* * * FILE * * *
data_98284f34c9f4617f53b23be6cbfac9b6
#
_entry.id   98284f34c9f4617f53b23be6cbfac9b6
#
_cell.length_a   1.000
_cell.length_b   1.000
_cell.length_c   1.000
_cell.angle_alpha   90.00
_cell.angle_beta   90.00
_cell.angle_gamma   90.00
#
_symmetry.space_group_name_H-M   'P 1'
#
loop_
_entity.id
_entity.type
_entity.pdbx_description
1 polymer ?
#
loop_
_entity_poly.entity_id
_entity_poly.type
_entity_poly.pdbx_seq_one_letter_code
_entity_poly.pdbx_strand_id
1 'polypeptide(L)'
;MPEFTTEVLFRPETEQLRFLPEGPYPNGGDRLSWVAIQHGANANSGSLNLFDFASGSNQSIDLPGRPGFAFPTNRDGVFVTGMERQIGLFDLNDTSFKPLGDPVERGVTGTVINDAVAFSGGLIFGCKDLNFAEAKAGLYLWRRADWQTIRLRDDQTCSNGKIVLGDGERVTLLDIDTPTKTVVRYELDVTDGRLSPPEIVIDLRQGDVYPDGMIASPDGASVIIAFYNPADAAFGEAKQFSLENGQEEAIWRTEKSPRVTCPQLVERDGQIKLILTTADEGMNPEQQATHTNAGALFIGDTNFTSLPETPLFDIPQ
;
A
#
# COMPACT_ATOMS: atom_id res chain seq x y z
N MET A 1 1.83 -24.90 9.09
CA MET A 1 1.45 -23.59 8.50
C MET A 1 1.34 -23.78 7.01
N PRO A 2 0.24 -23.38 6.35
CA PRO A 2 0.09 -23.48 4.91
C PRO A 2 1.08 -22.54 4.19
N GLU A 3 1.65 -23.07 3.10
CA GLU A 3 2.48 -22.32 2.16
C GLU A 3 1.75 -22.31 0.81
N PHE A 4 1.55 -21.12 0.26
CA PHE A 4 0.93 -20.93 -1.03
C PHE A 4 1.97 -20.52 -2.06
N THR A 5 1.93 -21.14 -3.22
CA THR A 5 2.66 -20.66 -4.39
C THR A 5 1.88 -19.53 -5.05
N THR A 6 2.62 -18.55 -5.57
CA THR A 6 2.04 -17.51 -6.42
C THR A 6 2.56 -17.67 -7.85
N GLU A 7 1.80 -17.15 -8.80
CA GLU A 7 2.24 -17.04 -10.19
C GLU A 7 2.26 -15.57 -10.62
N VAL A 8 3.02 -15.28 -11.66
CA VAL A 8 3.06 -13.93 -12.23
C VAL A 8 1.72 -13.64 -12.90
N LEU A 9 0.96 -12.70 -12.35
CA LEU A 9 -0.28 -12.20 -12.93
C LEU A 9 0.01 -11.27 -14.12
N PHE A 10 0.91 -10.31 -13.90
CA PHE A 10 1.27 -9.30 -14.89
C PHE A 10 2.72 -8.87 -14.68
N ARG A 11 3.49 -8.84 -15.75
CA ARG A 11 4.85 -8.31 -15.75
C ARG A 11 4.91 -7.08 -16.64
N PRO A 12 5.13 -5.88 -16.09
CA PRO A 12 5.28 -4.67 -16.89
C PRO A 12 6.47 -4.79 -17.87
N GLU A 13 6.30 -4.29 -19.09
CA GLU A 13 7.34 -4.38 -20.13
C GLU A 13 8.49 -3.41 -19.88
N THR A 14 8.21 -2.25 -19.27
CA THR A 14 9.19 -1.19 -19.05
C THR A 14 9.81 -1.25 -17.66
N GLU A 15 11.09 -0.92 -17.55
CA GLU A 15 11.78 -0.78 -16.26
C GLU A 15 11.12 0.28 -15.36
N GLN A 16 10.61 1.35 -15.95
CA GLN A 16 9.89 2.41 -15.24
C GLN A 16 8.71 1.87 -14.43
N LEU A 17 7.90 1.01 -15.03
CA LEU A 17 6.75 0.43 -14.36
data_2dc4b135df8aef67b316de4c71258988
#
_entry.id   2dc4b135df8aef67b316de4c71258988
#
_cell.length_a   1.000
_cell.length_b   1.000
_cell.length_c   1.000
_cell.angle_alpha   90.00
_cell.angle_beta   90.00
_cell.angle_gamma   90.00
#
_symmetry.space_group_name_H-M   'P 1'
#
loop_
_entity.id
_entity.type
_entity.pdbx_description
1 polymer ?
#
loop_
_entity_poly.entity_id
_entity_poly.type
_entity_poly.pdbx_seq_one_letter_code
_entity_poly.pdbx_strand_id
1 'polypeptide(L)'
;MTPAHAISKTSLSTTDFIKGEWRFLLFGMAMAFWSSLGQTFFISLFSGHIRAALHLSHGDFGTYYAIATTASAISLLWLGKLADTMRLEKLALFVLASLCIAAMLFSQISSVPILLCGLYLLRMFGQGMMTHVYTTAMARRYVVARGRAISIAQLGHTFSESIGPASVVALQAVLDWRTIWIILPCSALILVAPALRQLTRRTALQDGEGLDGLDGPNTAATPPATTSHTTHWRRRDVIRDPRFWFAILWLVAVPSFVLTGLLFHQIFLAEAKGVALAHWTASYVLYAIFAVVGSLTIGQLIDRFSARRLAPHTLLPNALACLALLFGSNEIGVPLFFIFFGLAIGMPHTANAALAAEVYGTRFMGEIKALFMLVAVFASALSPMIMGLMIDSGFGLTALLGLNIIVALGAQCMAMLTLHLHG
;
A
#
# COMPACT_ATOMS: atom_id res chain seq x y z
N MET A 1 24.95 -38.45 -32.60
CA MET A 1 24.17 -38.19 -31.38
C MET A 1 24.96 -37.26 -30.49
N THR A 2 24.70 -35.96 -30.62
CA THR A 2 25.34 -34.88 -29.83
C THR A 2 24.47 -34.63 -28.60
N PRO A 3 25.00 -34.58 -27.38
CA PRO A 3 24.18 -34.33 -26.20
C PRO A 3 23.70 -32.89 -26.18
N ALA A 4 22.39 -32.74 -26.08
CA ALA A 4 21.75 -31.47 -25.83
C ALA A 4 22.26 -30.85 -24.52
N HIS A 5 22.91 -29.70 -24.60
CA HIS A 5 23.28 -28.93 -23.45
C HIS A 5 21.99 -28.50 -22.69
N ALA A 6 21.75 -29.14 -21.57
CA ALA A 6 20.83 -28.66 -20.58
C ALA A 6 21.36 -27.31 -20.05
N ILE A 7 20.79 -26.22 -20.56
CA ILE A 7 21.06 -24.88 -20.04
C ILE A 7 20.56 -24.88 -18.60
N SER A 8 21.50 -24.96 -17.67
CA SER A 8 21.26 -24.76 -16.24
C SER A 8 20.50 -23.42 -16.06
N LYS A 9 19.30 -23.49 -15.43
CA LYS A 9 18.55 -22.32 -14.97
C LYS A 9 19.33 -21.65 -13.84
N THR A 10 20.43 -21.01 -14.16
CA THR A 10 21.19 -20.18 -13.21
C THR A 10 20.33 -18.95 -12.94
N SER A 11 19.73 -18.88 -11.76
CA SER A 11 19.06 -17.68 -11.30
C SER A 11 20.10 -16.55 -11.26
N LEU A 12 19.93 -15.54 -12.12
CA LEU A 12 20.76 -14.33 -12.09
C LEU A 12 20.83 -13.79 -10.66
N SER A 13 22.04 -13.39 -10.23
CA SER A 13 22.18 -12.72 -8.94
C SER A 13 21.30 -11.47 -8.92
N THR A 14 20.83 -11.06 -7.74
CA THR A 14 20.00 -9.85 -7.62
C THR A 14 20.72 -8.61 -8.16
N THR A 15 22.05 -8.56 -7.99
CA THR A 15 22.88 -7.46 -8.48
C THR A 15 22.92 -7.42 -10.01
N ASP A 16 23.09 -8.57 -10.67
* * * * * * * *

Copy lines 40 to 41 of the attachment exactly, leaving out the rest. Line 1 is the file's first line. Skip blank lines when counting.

N PHE A 4 1.55 -21.12 0.26
CA PHE A 4 0.93 -20.93 -1.03